کلاه و چسب قدرتمند

کتاب: ماتیلدا / فصل 3

کلاه و چسب قدرتمند

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  • زمان مطالعه 6 دقیقه
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متن انگلیسی فصل

The Hat and the Superglue

The following morning, just before the father left for his beastly second-hand car garage, Matilda slipped into the cloakroom and got hold of the hat he wore each day to work.

She had to stand on her toes and reach up as high as she could with a walking-stick in order to hook the hat off the peg, and even then she only just made it. The hat itself was one of those flat-topped pork-pie jobs with a jay’s feather stuck in the hat-band and Mr Wormwood was very proud of it. He thought it gave him a rakish daring look, especially when he wore it at an angle with his loud checked jacket and green tie. Matilda, holding the hat in one hand and a thin tube of Superglue in the other, proceeded to squeeze a line of glue very neatly all round the inside rim of the hat. Then she carefully hooked the hat back on to the peg with the walking- stick. She timed this operation very carefully, applying the glue just as her father was getting up from the breakfast table. Mr Wormwood didn’t notice anything when he put the hat on, but when he arrived at the garage he couldn’t get it off.

Superglue is very powerful stuff, so powerful it will take your skin off if you pull too hard. Mr Wormwood didn’t want to be scalped so he had to keep the hat on his head the whole day long, even when putting sawdust in gear-boxes and fiddling the mileages of cars with his electric drill. In an effort to save face, he adopted a casual attitude hoping that his staff would think that he actually meant to keep his hat on all day long just for the heck of it, like gangsters do in the films.

When he got home that evening he still couldn’t get the hat off. “Don’t be silly,” his wife said. “Come here. I’ll take it off for you.”

She gave the hat a sharp yank. Mr Wormwood let out a yell that rattled the window-panes. “Ow-w-w!” he screamed. “Don’t do that! Let go! You’ll take half the skin off my forehead!”

Matilda, nestling in her usual chair, was watching this performance over the rim of her book with some interest.

“What’s the matter, daddy?” she said. “Has your head suddenly swollen or something?”

The father glared at his daughter with deep suspicion, but said nothing. How could he? Mrs Wormwood said to him, “It must be Superglue. It couldn’t be anything else. That’ll teach

you to go playing round with nasty stuff like that. I expect you were trying to stick another feather in your hat.”

“I haven’t touched the flaming stuff!” Mr Wormwood shouted. He turned and looked again at Matilda who looked back at him with large innocent brown eyes.

Mrs Wormwood said to him, “You should read the label on the tube before you start messing with dangerous products. Always follow the instructions on the label.”

“What in heaven’s name are you talking about, you stupid witch?” Mr Wormwood shouted, clutching the brim of his hat to stop anyone trying to pull it off again. “D’you think I’m so stupid I’d glue this thing to my head on purpose?”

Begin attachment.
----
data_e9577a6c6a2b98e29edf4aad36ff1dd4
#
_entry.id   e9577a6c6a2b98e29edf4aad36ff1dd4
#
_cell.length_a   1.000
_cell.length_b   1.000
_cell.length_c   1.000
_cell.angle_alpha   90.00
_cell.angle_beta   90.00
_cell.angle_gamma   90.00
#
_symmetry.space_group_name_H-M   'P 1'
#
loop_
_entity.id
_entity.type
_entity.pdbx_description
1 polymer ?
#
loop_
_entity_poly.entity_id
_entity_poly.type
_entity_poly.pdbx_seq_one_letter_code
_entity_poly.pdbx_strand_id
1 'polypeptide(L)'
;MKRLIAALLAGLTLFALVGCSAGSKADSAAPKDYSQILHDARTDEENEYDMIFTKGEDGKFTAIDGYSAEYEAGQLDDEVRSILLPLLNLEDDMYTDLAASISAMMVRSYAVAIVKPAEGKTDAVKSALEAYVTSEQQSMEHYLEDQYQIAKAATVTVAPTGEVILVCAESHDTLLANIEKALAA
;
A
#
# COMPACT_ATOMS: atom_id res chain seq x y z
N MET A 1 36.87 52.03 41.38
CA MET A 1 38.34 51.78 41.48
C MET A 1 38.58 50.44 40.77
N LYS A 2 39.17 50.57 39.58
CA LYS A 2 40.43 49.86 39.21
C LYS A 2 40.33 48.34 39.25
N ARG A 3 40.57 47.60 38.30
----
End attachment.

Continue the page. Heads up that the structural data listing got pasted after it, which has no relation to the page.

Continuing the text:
Matilda said, “There’s a boy down the road who got some Superglue on his finger without knowing it and then he put his finger to his nose.”

Mr Wormwood jumped. “What happened to him?” he spluttered.

“The finger got stuck inside his nose,” Matilda said, “and he had to go around like that for a week. People kept saying to him, ‘Stop picking your nose,’ and he couldn’t do anything about it. He looked an awful fool.”

“Serve him right,” Mrs Wormwood said. “He shouldn’t have put his finger up there in the first place. It’s a nasty habit. If all children had Superglue put on their fingers they’d soon stop doing it.”

Matilda said, “Grown-ups do it too, mummy. I saw you doing it yesterday in the kitchen.”

“That’s quite enough from you,” Mrs Wormwood said, turning pink.

Mr Wormwood had to keep his hat on all through supper in front of the television. He looked ridiculous and he stayed very silent.

When he went up to bed he tried again to get the thing off, and so did his wife, but it wouldn’t budge. “How am I going to have my shower?” he demanded.

“You’ll just have to do without it, won’t you,” his wife told him. And later on, as she watched her skinny little husband skulking around the bedroom in his purple-striped pyjamas with a pork-pie hat on his head, she thought how stupid he looked. Hardly the kind of man a wife dreams about, she told herself.

Mr Wormwood discovered that the worst thing about having a permanent hat on his head was having to sleep in it.

It was impossible to lie comfortably on the pillow. “Now do stop fussing around,” his wife said to him after he had been tossing and turning for about an hour. “I expect it will be loose by the morning and then it’ll slip off easily.”

But it wasn’t loose by the morning and it wouldn’t slip off. So Mrs Wormwood took a pair of scissors and cut the thing off his head, bit by bit, first the top and then the brim. Where the inner band had stuck to the hair all around the sides and back, she had to chop the hair off right to the skin so that he finished up with a bald white ring round his head, like some sort of a monk. And in the front, where the band had stuck directly to the bare skin, there remained a whole lot of small patches of brown leathery stuff that no amount of washing would get off.

At breakfast Matilda said to him, “You must try to get those bits off your forehead, daddy. It looks as though you’ve got little brown insects crawling about all over you. People will think you’ve got lice.”

“Be quiet!” the father snapped. “Just keep your nasty mouth shut, will you!”

All in all it was a most satisfactory exercise. But it was surely too much to hope that it had taught the father a permanent lesson.

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